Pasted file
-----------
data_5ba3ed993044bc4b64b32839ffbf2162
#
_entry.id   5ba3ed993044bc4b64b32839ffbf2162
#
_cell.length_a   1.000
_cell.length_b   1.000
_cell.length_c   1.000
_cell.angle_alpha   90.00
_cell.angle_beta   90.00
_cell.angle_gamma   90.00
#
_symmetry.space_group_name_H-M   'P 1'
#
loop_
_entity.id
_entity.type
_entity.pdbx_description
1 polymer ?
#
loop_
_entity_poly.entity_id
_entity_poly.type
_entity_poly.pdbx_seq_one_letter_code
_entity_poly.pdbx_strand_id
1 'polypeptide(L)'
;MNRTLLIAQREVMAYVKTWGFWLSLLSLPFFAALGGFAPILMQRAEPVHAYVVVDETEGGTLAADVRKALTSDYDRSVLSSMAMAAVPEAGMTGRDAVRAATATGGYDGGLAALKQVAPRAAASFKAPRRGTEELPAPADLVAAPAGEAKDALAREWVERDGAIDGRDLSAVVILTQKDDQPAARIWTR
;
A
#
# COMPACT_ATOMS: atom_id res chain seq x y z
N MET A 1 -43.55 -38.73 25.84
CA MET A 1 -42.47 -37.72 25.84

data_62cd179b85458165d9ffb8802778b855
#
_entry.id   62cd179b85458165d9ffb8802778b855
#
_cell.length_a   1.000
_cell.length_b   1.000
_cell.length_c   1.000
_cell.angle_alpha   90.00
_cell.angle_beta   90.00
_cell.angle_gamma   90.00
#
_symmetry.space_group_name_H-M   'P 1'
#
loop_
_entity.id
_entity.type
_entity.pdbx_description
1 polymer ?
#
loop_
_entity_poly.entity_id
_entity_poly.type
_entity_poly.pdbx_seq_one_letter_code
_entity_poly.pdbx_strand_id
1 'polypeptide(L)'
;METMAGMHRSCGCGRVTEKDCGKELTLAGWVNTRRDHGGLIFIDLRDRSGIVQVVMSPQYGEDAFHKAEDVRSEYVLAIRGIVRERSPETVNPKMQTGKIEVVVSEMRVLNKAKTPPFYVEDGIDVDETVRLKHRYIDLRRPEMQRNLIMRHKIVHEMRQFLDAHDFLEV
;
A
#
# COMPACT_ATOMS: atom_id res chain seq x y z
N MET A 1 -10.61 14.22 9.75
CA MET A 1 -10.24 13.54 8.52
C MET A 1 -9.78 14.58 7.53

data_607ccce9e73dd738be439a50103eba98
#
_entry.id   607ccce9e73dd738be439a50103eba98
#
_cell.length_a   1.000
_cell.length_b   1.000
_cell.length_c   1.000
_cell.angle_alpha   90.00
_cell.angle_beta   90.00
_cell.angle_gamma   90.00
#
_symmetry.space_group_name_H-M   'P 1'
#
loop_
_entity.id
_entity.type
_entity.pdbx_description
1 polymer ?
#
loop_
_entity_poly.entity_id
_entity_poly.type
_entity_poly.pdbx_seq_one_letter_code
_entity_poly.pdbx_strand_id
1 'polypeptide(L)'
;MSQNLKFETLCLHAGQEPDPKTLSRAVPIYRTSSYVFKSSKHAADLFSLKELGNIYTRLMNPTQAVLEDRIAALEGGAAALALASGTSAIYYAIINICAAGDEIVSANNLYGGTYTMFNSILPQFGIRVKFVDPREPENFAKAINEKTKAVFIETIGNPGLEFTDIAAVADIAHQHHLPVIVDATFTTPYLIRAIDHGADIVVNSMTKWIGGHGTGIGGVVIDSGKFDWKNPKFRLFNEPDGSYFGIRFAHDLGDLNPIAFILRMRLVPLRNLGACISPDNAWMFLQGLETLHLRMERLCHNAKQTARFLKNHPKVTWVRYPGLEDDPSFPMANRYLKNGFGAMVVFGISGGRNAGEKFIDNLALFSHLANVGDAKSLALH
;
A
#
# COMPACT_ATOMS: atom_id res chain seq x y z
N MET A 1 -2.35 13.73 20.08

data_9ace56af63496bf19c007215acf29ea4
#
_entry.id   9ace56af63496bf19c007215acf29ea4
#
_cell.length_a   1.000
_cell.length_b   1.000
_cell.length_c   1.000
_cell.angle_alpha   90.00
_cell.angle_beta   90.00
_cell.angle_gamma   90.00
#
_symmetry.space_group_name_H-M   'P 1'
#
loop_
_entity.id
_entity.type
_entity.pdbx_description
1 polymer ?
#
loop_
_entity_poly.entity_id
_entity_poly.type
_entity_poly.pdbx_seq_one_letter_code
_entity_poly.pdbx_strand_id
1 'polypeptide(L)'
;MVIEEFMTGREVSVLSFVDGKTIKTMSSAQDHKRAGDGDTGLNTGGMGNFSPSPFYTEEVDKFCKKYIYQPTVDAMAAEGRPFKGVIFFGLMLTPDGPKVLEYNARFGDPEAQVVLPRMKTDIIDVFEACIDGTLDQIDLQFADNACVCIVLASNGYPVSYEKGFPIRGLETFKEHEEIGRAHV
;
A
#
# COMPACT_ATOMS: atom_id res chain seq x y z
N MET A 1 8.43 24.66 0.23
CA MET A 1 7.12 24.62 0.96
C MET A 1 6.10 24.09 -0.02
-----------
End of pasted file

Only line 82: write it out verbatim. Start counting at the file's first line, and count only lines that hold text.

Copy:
_entity.pdbx_description